Why don't we find more private contracts as strategies for self-control? Imagine a plan in which employees or students encouraged their employer or law school to make the following kind of offer: “We know that many of your days are sedentary, and we take an interest in your long-term health. We also know that most of you are eager to be fit. We invite you voluntarily to subscribe to our health partnership for three years. As a subscriber you will pay $2,000 per year into the plan. At the end of each month if you have met the plan’s goals with respect to weight and perhaps exercise (if it can be monitored, as might visitds to particualr gyms) for the month, you receive $200, so that someone who always makes the goals earns $400 on the $2,000 investment in the course of the year. Someone who misses the goals in two of the months breaks even. If you never meet the monthly goal, you will lose the $2,000 subscription – and you will have signed on to try again with another $2,000 the next year, because the plan runs in three-year cycles. Weight loss and maintenance is, after all, a long term endeavor.”
My guess is that some of us would indeed do better with such an economic incentive, though to guarantee solvency and to make the offer more attractive, the organizer might do well to provide matching funds. Perhaps the government would be modestly involved, and would improve the economic incentives necesarry to overcome self-control problems, by making receipts tax exempt. By and large, even employers (and co-workers) and insurers do not find this worthwhile because they do not expect to be long term insurers; a good part of the added health costs associated with obesity can be expected to materialize many years in the future. Another strategy for government involvement might therefore be to tinker with tax law in order to encourage long-term health coverage so that insurers would have a socially useful time horizon.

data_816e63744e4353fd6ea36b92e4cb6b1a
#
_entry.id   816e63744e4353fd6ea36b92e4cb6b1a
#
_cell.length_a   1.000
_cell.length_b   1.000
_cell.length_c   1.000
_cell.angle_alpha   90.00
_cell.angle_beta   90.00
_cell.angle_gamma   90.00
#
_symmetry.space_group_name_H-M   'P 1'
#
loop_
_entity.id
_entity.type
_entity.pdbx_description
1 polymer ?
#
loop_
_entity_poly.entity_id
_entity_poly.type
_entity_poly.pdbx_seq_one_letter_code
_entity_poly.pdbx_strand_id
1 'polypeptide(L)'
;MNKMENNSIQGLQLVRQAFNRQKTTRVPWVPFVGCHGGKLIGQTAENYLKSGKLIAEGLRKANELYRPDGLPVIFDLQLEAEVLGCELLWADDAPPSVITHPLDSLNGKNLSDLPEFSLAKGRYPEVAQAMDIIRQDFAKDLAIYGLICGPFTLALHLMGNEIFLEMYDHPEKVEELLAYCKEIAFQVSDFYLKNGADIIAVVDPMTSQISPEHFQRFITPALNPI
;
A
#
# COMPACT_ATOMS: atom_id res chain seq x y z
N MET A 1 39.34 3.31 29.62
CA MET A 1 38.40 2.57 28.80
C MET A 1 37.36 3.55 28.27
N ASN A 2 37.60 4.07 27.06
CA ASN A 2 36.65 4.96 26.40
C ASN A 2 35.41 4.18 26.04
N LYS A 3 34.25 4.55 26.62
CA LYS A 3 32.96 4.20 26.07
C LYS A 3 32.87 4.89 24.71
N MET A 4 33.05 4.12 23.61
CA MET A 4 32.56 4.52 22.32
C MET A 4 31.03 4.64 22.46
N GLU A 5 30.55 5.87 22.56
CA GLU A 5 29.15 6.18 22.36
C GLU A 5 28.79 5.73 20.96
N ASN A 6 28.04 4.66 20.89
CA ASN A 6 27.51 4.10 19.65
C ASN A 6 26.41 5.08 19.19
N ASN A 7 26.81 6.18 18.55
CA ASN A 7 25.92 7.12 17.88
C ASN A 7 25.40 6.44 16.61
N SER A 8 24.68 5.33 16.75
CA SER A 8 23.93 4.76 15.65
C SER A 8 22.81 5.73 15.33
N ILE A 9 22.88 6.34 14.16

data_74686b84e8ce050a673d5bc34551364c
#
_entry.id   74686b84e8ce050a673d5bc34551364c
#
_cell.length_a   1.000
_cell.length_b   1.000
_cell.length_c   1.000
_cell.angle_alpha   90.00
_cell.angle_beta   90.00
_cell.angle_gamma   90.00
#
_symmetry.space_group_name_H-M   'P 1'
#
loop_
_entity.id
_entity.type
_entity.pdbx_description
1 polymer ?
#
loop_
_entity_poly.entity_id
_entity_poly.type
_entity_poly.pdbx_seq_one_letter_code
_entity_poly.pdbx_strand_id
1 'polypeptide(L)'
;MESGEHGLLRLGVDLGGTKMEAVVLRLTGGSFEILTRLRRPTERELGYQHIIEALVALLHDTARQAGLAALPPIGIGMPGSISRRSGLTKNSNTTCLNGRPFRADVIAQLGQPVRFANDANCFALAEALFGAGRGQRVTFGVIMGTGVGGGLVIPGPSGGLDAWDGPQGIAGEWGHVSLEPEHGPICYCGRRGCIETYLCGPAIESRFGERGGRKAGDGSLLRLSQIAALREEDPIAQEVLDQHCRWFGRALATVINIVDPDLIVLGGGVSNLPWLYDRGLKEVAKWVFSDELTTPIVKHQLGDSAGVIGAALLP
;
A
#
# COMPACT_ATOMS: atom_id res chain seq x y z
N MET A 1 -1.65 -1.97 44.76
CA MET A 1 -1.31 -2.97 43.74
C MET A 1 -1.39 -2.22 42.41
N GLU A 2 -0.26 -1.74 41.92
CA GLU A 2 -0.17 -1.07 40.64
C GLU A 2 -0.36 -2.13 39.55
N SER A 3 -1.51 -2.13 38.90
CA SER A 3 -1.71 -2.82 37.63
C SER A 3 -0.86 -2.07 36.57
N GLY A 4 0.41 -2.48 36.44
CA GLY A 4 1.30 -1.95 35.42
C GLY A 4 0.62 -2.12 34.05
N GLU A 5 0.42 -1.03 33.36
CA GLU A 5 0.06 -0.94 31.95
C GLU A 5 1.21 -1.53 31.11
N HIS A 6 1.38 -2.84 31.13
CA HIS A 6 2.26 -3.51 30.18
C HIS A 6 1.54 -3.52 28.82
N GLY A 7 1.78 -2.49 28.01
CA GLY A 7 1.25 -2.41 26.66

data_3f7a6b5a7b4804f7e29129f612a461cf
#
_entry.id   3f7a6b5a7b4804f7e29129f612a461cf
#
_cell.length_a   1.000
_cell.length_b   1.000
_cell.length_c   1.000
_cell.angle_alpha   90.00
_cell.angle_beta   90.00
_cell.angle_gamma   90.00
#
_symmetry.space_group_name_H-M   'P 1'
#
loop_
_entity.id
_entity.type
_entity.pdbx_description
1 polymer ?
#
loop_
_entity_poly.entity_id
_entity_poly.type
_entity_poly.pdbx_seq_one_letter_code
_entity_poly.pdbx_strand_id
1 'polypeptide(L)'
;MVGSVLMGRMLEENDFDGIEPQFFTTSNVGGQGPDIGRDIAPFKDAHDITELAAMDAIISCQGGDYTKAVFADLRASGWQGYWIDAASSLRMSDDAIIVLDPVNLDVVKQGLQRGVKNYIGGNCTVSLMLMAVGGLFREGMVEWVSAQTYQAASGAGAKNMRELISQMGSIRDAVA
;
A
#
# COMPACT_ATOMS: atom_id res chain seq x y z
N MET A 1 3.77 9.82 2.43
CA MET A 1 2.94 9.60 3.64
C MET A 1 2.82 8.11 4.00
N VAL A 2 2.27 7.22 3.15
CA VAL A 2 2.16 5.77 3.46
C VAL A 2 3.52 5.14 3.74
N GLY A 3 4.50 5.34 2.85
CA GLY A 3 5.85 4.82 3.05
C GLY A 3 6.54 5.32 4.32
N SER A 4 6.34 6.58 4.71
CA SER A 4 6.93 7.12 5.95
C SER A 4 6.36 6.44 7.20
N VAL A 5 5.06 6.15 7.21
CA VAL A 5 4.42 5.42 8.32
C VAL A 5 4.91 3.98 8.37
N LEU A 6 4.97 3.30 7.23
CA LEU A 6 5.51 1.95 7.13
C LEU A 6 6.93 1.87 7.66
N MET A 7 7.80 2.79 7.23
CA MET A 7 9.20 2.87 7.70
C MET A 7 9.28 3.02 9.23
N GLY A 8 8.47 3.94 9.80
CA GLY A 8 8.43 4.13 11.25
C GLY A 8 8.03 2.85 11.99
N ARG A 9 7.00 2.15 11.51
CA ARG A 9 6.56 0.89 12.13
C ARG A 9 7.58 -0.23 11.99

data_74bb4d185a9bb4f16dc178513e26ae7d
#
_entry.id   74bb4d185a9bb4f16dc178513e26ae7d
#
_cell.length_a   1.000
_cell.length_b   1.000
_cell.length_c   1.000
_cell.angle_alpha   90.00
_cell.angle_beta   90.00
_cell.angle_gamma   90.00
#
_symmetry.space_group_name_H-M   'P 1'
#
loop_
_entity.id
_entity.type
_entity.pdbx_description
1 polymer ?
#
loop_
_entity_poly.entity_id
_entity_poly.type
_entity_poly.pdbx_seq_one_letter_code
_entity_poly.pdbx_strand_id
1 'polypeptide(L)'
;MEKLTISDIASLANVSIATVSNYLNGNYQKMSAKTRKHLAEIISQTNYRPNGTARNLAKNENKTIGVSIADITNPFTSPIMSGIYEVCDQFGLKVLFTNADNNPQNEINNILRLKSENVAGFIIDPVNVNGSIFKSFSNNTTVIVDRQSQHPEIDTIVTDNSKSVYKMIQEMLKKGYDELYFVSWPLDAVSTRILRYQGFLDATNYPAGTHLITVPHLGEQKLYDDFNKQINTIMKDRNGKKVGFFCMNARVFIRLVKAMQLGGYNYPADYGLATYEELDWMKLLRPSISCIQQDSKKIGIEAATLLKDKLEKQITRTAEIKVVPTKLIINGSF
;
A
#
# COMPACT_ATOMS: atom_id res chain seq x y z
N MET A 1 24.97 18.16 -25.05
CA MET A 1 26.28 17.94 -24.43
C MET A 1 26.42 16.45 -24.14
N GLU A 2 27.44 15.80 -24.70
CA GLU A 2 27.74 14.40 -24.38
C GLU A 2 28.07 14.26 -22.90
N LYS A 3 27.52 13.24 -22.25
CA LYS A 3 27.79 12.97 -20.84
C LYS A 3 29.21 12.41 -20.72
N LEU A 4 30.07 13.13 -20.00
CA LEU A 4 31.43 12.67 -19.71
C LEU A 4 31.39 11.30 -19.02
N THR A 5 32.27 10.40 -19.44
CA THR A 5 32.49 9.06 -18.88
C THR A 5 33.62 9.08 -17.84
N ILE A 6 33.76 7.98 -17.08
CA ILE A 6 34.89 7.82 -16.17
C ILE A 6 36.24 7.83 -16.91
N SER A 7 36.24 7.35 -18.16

In any event, the idea is that many of us know we have self-control problems; we know something is good for us or bad for us (economically or otherwise) but we have trouble doing what we later know we will wish we had done; added economic incentives can help us do what we now know we "should" do. Self-control is not the same as paternalism. I might promise my kids prizes if they read good books, but that (parentalism) is not the same as my wishing cigarette taxes to be very high in order to reduce the chances that I will take up smoking.
My larger claim is that as a positive matter we regularly find government intervening in ways that can best be described as intermediation on behalf of self control. But there is also an important public choice component. Many citizens want to stop smoking, many think they would not save enough for retirement without "extra" incentives, many would not go to college even though they read of that sound investment, many would not buy cars with airbags, and so forth. In many cases where self control (between the present and future self) is an issue, where monitoring and contractual enforcement is feasible, and where interest groups line up in a way that makes self-control-through-government attractive (to some organized interest groups), we find government involvement. When the weight of interest group power is opposed to such self-control, it is less likely for the government to get involved, and this may be why we should not expect much in the way of obesity regulation. But more on interest groups in another posting.